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Meredith Burt, RN: Common questions on novel coronavirus

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Editor's note: As the facts and situation around COVID-19 (commonly known as novel coronavirus) continue to evolve, Meredith Burt, RN, infection preventionist for Brattleboro Memorial Hospital, will provide bi-weekly updates to answer commonly-asked questions.

By Meredith Burt

- What are the symptoms of COVID-19?

Fever, dry cough, fatigue and shortness of breath are the common symptoms. Less common symptoms are sneezing and sore throat. Some people have no symptoms at all. At least 80 percent of infected patients will experience minor symptoms and recover as they would from any cold or flu. Not all that test positive will be hospitalized.

- How is COVID-19 spread?

Person-to-person spread of the virus occurs mainly via respiratory droplets produced when an infected person coughs or sneezes.

- Who should wear a surgical mask?

Healthy individuals do not need to wear masks — a mask won't protect you. Healthy people wearing masks could cause shortages of masks for those who need them. If you do have symptoms, wearing a mask can help you avoid transmitting the virus (via respiratory droplets) to others.

- Could an infected person be spreading the virus before they have symptoms of COVID-19?

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People are thought to be most contagious when they are most symptomatic (the sickest). Some spread might be possible before people show symptoms; there have been reports of this occurring with this new coronavirus, but this is not thought to be the main way the virus spreads.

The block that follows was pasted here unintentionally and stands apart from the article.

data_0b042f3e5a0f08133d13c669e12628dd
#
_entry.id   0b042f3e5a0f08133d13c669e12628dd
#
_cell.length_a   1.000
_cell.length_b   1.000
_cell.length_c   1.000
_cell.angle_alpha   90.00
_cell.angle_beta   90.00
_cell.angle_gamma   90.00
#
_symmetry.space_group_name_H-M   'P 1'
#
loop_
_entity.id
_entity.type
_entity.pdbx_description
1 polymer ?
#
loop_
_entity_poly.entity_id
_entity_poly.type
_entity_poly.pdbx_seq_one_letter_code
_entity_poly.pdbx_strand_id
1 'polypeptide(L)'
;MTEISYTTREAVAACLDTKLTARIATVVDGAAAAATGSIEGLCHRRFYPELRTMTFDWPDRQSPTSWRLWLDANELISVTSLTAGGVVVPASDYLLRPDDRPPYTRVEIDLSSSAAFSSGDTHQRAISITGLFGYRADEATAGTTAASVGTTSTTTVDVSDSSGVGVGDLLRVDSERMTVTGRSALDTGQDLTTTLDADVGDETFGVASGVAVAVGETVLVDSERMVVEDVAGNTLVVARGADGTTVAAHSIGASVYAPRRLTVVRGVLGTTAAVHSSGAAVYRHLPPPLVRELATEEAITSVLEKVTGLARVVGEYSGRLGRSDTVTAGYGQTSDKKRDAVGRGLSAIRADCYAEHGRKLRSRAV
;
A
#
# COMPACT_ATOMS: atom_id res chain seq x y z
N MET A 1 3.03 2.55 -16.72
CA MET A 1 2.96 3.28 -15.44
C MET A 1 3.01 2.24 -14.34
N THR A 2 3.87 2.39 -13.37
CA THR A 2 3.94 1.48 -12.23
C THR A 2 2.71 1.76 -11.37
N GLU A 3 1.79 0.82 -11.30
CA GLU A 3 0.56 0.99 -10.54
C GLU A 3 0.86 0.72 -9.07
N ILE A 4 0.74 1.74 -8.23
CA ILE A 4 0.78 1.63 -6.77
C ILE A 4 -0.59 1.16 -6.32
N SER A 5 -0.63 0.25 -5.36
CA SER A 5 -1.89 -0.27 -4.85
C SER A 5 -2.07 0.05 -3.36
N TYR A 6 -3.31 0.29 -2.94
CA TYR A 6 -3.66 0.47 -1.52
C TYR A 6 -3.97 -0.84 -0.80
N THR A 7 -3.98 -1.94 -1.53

- If I do have symptoms, should I go to my doctor or straight to the emergency room?

If you are experiencing difficulty breathing or shortness of breath, persistent pain or pressure in your chest, new confusion, unable to wake up, have bluish lips or face, please go to the emergency room. If you are experiencing fever and dry cough and do not have other serious symptoms, please call your primary care clinician first, prior to entering the building. This allows them to determine the best treatment option for you. If you do not have a primary care clinician and need an immediate appointment, call the BMH Centralized Scheduling Department, 802-251-8777.

- If I think I should be tested, and my primary care clinician agrees, what are the next steps?

If your clinician determines that a COVID-19 test is appropriate, they should follow the following steps: The ordering clinician will call the internal COVID-19 testing hotline number (your clinician's office will have this number on file). The hotline coordinator will then provide an appointment time for you to arrive to the local testing site. The testing site for our area is located in the parking lot behind the BMH Community Health Team office at 120 Maple St., Brattleboro. Our team of clinical personnel will greet you and provide you with instructions. You'll remain in your car for the entire duration of the test.


Incubation period: The period of time between exposure to an infection and when symptoms begin.

Community spread (community transmission): Is said to have occurred when people have been infected without any knowledge of contact with someone who has the same infection.

Meredith Burt, RN, is an infection preventionist for Brattleboro Memorial Hospital.


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